1. Kim
    February 16, 2015 @ 9:38 am

    As far as I know about Lewis Carroll, he was not on drugs, although opium was common at the time. He began telling stories at a young age and kept doing it as an adult. He told the story of Alice to his friend’s daughter (Alice) and she persuaded him to write it down and turn it into a book. I think he just had an incredible imagination.

    I sometimes censor books when I read aloud to children. It depends on the subject matter and the age of the kids.

    I remember being freaked out by the original Little Mermaid when she got her legs and it felt like she was walking on knives. I’ve never quite gotten over that image!


    • Alica McKenna Johnson
      February 19, 2015 @ 8:08 pm

      Yes, I’ve avoided the original fairy tales, SO dark and creepy I can’t imagine they were actually intended for kids.


  2. Jill
    February 16, 2015 @ 10:01 am

    Little Black Sambo. Thankfully it has been rewritten without all the racism, but still there are some creepy parts.


  3. Marlene Dotterer
    February 16, 2015 @ 12:24 pm

    Yeah, those old stories/fairy tales/songs… nothing innocent about them.I suspect that children were not coddled as much back in the day.Think about “Rock-a-bye Baby.” That bit about the cradle falling? Not so comforting.

    A favorite book when my kids were little was “The Crows of Pear Blossom” by Alistair Crowley. It was written in the 1940s and is about a crow mother whose eggs keep getting eaten by a snake. Eventually, Mr. Crow and Mr. Owl “hatch a plan” (hee) to put clay eggs in the nest. The snake eats them and dies a horrible, painful death, strung up between branches in the tree. The last line is classic, although I’ll have to paraphrase as I don’t remember it exactly: “…Mrs. Crow successfully hatched out 17 batches of eggs and used him as a clothesline to hang the children’s diapers.”

    My kids loved it. In fact, one of my daughters has the book and reads it to her children. I bet, though, that the story would be too violent to ever get published today.


    • Alica McKenna Johnson
      February 19, 2015 @ 8:07 pm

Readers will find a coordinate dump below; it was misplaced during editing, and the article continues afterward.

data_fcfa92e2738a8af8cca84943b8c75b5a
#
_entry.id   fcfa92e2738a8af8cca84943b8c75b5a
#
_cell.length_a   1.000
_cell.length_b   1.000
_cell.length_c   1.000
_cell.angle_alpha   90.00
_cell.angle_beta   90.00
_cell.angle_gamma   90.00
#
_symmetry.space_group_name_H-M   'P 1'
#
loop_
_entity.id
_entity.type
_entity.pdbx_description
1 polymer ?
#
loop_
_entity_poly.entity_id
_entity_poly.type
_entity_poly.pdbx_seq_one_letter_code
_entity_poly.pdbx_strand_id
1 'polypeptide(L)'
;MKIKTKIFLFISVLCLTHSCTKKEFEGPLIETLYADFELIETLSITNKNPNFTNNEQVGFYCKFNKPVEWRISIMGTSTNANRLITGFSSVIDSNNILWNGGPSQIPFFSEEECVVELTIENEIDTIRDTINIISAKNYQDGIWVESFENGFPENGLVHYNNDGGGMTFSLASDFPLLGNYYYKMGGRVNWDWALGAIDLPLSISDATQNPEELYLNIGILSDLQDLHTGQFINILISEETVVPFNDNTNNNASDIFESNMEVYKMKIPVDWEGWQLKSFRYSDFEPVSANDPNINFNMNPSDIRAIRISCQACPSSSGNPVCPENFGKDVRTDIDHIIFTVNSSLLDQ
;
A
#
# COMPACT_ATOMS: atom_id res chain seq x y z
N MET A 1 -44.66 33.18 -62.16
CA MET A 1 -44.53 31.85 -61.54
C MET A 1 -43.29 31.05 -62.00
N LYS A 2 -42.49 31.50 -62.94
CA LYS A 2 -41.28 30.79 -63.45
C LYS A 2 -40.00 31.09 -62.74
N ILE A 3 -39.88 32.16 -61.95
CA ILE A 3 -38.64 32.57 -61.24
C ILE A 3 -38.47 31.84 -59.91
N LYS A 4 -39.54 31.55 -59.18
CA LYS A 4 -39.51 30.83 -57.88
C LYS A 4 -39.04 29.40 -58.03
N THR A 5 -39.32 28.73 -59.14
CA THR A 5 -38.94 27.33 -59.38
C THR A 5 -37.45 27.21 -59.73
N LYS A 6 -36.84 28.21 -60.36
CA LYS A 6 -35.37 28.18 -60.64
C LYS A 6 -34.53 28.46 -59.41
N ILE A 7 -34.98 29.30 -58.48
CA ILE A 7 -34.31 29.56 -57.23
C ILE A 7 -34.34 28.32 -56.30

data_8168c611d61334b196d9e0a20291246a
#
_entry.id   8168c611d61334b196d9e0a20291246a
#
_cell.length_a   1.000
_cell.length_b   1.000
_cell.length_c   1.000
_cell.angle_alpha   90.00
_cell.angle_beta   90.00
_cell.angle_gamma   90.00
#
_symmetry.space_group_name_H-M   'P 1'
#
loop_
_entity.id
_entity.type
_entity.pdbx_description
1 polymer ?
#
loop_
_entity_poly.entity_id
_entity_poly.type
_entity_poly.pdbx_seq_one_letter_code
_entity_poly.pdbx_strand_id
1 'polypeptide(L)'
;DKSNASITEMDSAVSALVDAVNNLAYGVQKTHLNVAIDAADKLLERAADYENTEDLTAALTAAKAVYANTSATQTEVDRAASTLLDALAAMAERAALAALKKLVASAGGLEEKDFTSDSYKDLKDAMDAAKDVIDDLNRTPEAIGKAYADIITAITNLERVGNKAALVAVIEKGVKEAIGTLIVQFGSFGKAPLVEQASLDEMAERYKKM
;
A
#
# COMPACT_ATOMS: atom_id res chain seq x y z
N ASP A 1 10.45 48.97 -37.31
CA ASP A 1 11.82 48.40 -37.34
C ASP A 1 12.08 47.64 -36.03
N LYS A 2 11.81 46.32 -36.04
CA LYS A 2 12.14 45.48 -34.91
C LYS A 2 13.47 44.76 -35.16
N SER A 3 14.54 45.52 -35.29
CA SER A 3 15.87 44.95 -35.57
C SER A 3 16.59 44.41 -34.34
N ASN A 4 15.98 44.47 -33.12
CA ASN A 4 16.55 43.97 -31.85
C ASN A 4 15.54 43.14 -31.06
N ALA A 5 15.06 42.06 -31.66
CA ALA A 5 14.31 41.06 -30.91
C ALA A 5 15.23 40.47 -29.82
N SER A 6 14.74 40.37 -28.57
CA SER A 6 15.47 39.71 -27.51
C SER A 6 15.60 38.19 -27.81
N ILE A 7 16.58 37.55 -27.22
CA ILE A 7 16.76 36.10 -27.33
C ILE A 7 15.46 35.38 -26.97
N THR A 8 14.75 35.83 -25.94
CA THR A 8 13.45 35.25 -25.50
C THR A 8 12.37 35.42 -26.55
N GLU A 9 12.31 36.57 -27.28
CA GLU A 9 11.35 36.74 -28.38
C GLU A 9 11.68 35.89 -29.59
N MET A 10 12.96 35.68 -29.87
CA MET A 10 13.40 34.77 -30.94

OMG that’s great, one of my favorite stories as a child was The Little Match Girl, talk about dark!!! I’d forgotten all about that. Huummm maybe it is okay for the kids


  4. Stephanie Beavers
    February 16, 2015 @ 8:53 pm

    A LOT of old fairy tales are like that. The older the fairy tale, the more likely. Don’t search the originals of Red Riding Hood or its ilk. It’s nasty stuff. Especially steer clear of any “Grimm” tales.

    It’s actually an interesting study, the evolution of children’s literature, but it’s definitely not child-appropriate by our standards today. Then again, who says our standards are really better today?


    • Alica McKenna Johnson
      February 19, 2015 @ 8:06 pm

      True, it’s odd they see so much adult things out fo context, but then the books for kids are sometimes so dumbed down or PG that the kids can’t relate to them.


  5. Vicky Loebel
    February 17, 2015 @ 10:00 am

    History Chicks has a nice podcast on Frank L. Baum who was apparently an absolute pied pipe of children who loved his stories. I think it was like telling your kids “I’m going to gobble you up” and chasing them around the house. The audience understood it was all in fun.


  6. heathermama
    February 17, 2015 @ 10:02 am

    i remember reading peter pan for the first time… shocking!


  7. Ety Mology
    February 20, 2015 @ 4:12 pm

    The “orgy” example isn’t what you think! http://dictionary.reference.com/browse/orgy gives the older meanings – an energetic party or religious ritual, possibly involving excessive drinking, but not sex. Books written before approximately the 1950s use ‘orgy’ to mean a lively party. It can be jarring the first few times you see it used that way, though!


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